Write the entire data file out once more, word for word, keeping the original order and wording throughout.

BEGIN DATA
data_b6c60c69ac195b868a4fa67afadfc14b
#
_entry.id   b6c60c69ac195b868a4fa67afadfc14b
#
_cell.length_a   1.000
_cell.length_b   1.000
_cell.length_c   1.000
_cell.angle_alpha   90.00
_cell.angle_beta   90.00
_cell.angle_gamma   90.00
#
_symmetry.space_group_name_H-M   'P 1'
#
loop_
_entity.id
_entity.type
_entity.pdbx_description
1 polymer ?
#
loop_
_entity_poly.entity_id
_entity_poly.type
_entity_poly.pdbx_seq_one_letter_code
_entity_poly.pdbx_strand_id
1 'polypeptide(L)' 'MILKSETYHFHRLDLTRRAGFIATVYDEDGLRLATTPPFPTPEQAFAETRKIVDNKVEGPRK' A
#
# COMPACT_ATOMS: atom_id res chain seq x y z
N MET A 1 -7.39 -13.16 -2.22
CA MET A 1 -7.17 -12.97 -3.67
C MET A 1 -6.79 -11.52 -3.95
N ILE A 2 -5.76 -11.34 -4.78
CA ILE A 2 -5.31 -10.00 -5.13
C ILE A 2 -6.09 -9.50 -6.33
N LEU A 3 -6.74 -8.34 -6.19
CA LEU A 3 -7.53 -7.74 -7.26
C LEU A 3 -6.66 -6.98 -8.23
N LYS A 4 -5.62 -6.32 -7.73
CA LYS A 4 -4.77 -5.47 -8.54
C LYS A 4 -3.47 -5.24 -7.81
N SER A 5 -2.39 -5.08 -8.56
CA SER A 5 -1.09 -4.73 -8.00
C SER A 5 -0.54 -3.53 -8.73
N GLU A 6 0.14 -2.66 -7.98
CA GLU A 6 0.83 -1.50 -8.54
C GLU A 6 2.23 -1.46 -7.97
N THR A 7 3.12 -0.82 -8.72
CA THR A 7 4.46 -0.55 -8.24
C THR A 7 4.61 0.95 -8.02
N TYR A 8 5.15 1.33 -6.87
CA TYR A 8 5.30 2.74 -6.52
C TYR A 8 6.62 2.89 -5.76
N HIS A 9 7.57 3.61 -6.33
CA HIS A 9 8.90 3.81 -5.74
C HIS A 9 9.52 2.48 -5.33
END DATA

data_b6c60c69ac195b868a4fa67afadfc14b
#
_entry.id   b6c60c69ac195b868a4fa67afadfc14b
#
_cell.length_a   1.000
_cell.length_b   1.000
_cell.length_c   1.000
_cell.angle_alpha   90.00
_cell.angle_beta   90.00
_cell.angle_gamma   90.00
#
_symmetry.space_group_name_H-M   'P 1'
#
loop_
_entity.id
_entity.type
_entity.pdbx_description
1 polymer ?
#
loop_
_entity_poly.entity_id
_entity_poly.type
_entity_poly.pdbx_seq_one_letter_code
_entity_poly.pdbx_strand_id
1 'polypeptide(L)' 'MILKSETYHFHRLDLTRRAGFIATVYDEDGLRLATTPPFPTPEQAFAETRKIVDNKVEGPRK' A
#
# COMPACT_ATOMS: atom_id res chain seq x y z
N MET A 1 -7.39 -13.16 -2.22
CA MET A 1 -7.17 -12.97 -3.67
C MET A 1 -6.79 -11.52 -3.95
N ILE A 2 -5.76 -11.34 -4.78
CA ILE A 2 -5.31 -10.00 -5.13
C ILE A 2 -6.09 -9.50 -6.33
N LEU A 3 -6.74 -8.34 -6.19
CA LEU A 3 -7.53 -7.74 -7.26
C LEU A 3 -6.66 -6.98 -8.23
N LYS A 4 -5.62 -6.32 -7.73
CA LYS A 4 -4.77 -5.47 -8.54
C LYS A 4 -3.47 -5.24 -7.81
N SER A 5 -2.39 -5.08 -8.56
CA SER A 5 -1.09 -4.73 -8.00
C SER A 5 -0.54 -3.53 -8.73
N GLU A 6 0.14 -2.66 -7.98
CA GLU A 6 0.83 -1.50 -8.54
C GLU A 6 2.23 -1.46 -7.97
N THR A 7 3.12 -0.82 -8.72
CA THR A 7 4.46 -0.55 -8.24
C THR A 7 4.61 0.95 -8.02
N TYR A 8 5.15 1.33 -6.87
CA TYR A 8 5.30 2.74 -6.52
C TYR A 8 6.62 2.89 -5.76
N HIS A 9 7.57 3.61 -6.33
CA HIS A 9 8.90 3.81 -5.74
C HIS A 9 9.52 2.48 -5.33